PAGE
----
Last week while walking with a friend along Embassy Row in Washington, D.C., a banner in front of a Quaker Meeting house stopped us in our tracks. I took the picture above to remember the words: “How does your life help to remove the causes of war?” I think about the people of Crimea, many of who wish to be reunited with their Russian roots, and others who are fearful of Putin’s invasion.
I believe that scarcity is at the root of war and much of human conflict. Scarcity fuels aggression in an ever-exploding world population, and increases the gap between rich and poor. When people feel scarcity of land, water, food, shelter, safety, or spiritual or family connections, they become aggressive, either outwardly or inwardly. Michael Klare, of Hampshire College, writes in his recent book, The Race for What’s Left: The Global Scramble for the World’s Last Resources, that with our world’s natural resources being extracted beyond reach in easier places, the developing world is stretching its grab to the planet’s most remote regions, such as the Arctic, the deep ocean, and even war zones like Afghanistan.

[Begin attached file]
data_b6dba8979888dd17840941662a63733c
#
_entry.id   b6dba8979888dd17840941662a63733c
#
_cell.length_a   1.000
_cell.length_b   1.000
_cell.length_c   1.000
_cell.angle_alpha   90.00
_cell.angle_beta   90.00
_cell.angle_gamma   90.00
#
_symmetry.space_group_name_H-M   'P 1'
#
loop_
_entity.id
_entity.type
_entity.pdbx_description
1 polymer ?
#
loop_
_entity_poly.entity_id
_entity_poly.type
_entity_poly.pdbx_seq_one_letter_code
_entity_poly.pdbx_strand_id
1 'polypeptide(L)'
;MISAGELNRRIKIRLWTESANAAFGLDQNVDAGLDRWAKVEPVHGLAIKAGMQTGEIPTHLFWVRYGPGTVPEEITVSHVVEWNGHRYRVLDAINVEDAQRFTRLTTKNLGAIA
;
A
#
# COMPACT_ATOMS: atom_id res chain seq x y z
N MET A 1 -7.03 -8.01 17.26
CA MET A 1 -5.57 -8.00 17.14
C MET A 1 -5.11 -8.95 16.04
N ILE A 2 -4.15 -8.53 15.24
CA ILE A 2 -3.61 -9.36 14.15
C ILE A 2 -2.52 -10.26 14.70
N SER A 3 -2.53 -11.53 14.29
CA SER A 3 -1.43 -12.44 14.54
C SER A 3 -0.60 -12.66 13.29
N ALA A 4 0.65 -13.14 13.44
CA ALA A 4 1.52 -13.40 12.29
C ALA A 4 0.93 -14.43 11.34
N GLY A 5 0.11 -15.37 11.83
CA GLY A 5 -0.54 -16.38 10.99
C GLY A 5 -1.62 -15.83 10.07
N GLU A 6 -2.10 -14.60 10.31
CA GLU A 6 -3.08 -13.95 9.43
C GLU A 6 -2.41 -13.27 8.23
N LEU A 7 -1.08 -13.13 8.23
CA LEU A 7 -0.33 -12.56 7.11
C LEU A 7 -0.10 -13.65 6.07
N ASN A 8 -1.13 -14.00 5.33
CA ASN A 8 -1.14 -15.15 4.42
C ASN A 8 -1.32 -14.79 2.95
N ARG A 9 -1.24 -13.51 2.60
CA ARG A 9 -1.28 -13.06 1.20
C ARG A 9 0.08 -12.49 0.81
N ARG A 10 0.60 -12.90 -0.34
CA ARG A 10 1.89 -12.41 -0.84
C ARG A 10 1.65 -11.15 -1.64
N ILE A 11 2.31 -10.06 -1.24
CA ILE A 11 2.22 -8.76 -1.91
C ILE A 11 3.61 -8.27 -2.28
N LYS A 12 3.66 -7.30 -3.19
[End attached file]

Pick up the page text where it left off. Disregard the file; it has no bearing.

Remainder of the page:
In feeling scarcity, people use aggression to seek abundance in whatever ways they can achieve. It’s a survival strategy dating back to when we lived in caves. Society tells us that those material possessions – a TV in every room, a closet full of clothes, the latest household toy or car – will heal all. Money has become equivalent to God. We worship material wealth and fame, as if the fact of “having it” is worthy of adulation. When suffering physical, emotional or economic scarcity, the result is the same. Human nature becomes aggressive. In the absence of love we seek power. I wonder in what ways Putin suffered as a child?
Power, like money, does not buy love and compassion. Nor does it rid us of the feeling of scarcity. Inner abundance does.
I would add to the question above: How does your life help to remove the causes of war and aggression, and how can you cultivate inner abundance?